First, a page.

Mitsubishi says Thai car market growing again

With Thailand’s economy revving into a higher gear, the head of Mitsubishi Motors (Thailand) said growth has returned to the Kingdom’s car market after a four-year slump, and he is predicting a strong performance in 2018 that should benefit vehicle makers from all countries in the Kingdom, as Toyota began testing an electric-car ride-sharing service in Bangkok.

“The market started picking up in 2017, especially after the government’s stimulus measures and megaprojects began driving the overall economy,” said Morikazu Chokki, president and chief executive officer of Mitsubishi Thailand. “These factors will build positive momentum going into 2018, and will expand to the car industry as well as other sectors of the economy.”

The Federation of Thai Industries (FTI) recently reported that car sales from January to October rose by 11.7 percent to 689,266 units. Chokki said that he believes the final figures for the year will be 850-860,000 vehicles, for an increase between 10 percent and 11 percent.

Thailand has long been known as the Detroit of Southeast Asia because virtually every major global vehicle maker manufactures in the Kingdom, both for domestic sales and export. But the domestic market slowed considerably four years ago following a first-car buyer rebate program that artificially inflated sales for a period. The slump that followed was exacerbated by a slowing economy.

The after-effects of the rebate program have now dissipated and the economy has recovered with growth accelerating.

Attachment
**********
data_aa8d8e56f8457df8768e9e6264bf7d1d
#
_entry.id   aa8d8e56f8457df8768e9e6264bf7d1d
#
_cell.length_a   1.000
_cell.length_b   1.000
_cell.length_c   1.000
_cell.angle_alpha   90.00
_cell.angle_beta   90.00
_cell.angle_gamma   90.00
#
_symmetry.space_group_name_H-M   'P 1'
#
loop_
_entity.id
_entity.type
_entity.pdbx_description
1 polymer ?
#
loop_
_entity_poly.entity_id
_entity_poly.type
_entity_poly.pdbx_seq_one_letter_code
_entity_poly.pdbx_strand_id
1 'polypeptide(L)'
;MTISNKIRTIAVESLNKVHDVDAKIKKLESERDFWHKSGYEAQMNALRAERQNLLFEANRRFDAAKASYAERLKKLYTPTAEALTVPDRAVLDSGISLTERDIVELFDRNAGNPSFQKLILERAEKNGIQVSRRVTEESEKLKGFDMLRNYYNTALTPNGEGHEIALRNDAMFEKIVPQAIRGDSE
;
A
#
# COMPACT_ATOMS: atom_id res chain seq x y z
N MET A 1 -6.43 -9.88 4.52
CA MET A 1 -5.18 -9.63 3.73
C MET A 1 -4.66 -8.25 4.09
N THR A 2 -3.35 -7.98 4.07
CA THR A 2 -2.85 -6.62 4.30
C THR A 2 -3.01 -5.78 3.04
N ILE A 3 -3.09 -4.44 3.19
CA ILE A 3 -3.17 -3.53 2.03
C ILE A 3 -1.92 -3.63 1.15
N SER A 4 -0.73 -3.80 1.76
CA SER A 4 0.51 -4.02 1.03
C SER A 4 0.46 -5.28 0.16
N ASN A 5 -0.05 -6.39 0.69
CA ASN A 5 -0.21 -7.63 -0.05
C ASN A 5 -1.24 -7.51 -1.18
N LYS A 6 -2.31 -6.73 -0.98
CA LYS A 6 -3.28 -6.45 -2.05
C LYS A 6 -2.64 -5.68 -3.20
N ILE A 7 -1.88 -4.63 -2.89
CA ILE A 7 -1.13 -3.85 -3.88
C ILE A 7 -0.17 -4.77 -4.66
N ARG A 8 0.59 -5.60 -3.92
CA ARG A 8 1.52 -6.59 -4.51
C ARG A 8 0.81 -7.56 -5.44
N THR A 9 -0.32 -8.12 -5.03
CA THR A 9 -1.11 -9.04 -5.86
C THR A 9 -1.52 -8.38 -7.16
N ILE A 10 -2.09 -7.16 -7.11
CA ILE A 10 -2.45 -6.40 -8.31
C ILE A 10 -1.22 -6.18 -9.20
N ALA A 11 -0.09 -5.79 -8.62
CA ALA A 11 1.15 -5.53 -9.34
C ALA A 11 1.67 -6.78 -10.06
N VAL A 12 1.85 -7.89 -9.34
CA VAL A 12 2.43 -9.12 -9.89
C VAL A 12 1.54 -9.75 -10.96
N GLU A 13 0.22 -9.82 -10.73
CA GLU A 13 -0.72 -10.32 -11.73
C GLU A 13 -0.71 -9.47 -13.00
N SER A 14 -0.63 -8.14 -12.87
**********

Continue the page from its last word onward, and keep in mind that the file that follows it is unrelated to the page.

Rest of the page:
Mitsubishi rates fourth in Thailand in domestic car sales behind Toyota, Isuzu and Honda. But Chokki has ambitions for greater market share, and he expects the company to account for 8 percent of domestic car sales in 2018, a figure Mitsubishi’s strong sales are already approaching this year.

The company reported sales of 54,454 vehicles from January to October, a 22.7 percent year-on-year increase.

Meanwhile, market leader Toyota, in collaboration with Chulalongkorn University, launched an electric-car-sharing pilot project in Bangkok, the second city outside of Japan that it has launched such a project. Named Ha:mo, for harmonious mobility network, it involves 10 electric compact cars that are shared on the Chulalongkorn campus, with 20 more coming from Japan next year.

The project’s purpose is to study motorists’ behavior over a two-year period. The area is typified by population density and lack of parking spaces. The parking spaces available charge high fees.

Should Thai drivers take to car sharing, Toyota would present its findings and lobby the government to scale up car sharing throughout the capital and perhaps beyond in areas where conditions are appropriate.

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